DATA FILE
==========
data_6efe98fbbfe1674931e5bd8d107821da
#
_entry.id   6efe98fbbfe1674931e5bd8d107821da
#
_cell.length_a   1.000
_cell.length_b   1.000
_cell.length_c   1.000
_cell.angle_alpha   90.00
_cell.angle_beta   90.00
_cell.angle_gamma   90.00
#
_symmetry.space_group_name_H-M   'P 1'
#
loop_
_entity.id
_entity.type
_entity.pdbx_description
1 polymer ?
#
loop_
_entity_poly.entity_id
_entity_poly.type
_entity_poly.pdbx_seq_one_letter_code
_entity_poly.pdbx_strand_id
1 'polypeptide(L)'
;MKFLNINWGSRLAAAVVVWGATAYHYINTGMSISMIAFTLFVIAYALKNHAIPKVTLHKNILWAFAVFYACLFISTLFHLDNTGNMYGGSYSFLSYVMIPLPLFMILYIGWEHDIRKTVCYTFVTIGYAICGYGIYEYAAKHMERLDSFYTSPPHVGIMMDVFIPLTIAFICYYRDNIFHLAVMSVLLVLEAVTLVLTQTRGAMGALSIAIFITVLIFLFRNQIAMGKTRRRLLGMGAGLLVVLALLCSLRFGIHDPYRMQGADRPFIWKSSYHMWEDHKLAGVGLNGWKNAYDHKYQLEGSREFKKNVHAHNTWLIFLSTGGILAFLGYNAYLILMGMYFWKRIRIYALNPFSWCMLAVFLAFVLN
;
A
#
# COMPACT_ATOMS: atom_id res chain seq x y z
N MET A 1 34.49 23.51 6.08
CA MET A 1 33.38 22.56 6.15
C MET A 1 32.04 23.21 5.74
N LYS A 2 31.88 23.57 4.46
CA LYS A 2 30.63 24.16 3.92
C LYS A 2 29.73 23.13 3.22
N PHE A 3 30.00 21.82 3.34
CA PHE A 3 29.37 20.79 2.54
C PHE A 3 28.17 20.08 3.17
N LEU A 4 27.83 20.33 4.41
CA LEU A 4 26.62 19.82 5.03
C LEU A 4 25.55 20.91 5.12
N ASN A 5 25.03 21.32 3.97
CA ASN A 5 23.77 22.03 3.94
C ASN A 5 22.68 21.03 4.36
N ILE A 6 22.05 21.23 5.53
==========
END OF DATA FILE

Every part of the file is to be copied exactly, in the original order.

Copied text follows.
data_6efe98fbbfe1674931e5bd8d107821da
#
_entry.id   6efe98fbbfe1674931e5bd8d107821da
#
_cell.length_a   1.000
_cell.length_b   1.000
_cell.length_c   1.000
_cell.angle_alpha   90.00
_cell.angle_beta   90.00
_cell.angle_gamma   90.00
#
_symmetry.space_group_name_H-M   'P 1'
#
loop_
_entity.id
_entity.type
_entity.pdbx_description
1 polymer ?
#
loop_
_entity_poly.entity_id
_entity_poly.type
_entity_poly.pdbx_seq_one_letter_code
_entity_poly.pdbx_strand_id
1 'polypeptide(L)'
;MKFLNINWGSRLAAAVVVWGATAYHYINTGMSISMIAFTLFVIAYALKNHAIPKVTLHKNILWAFAVFYACLFISTLFHLDNTGNMYGGSYSFLSYVMIPLPLFMILYIGWEHDIRKTVCYTFVTIGYAICGYGIYEYAAKHMERLDSFYTSPPHVGIMMDVFIPLTIAFICYYRDNIFHLAVMSVLLVLEAVTLVLTQTRGAMGALSIAIFITVLIFLFRNQIAMGKTRRRLLGMGAGLLVVLALLCSLRFGIHDPYRMQGADRPFIWKSSYHMWEDHKLAGVGLNGWKNAYDHKYQLEGSREFKKNVHAHNTWLIFLSTGGILAFLGYNAYLILMGMYFWKRIRIYALNPFSWCMLAVFLAFVLN
;
A
#
# COMPACT_ATOMS: atom_id res chain seq x y z
N MET A 1 34.49 23.51 6.08
CA MET A 1 33.38 22.56 6.15
C MET A 1 32.04 23.21 5.74
N LYS A 2 31.88 23.57 4.46
CA LYS A 2 30.63 24.16 3.92
C LYS A 2 29.73 23.13 3.22
N PHE A 3 30.00 21.82 3.34
CA PHE A 3 29.37 20.79 2.54
C PHE A 3 28.17 20.08 3.17
N LEU A 4 27.83 20.33 4.41
CA LEU A 4 26.62 19.82 5.03
C LEU A 4 25.55 20.91 5.12
N ASN A 5 25.03 21.32 3.97
CA ASN A 5 23.77 22.03 3.94
C ASN A 5 22.68 21.03 4.36
N ILE A 6 22.05 21.23 5.53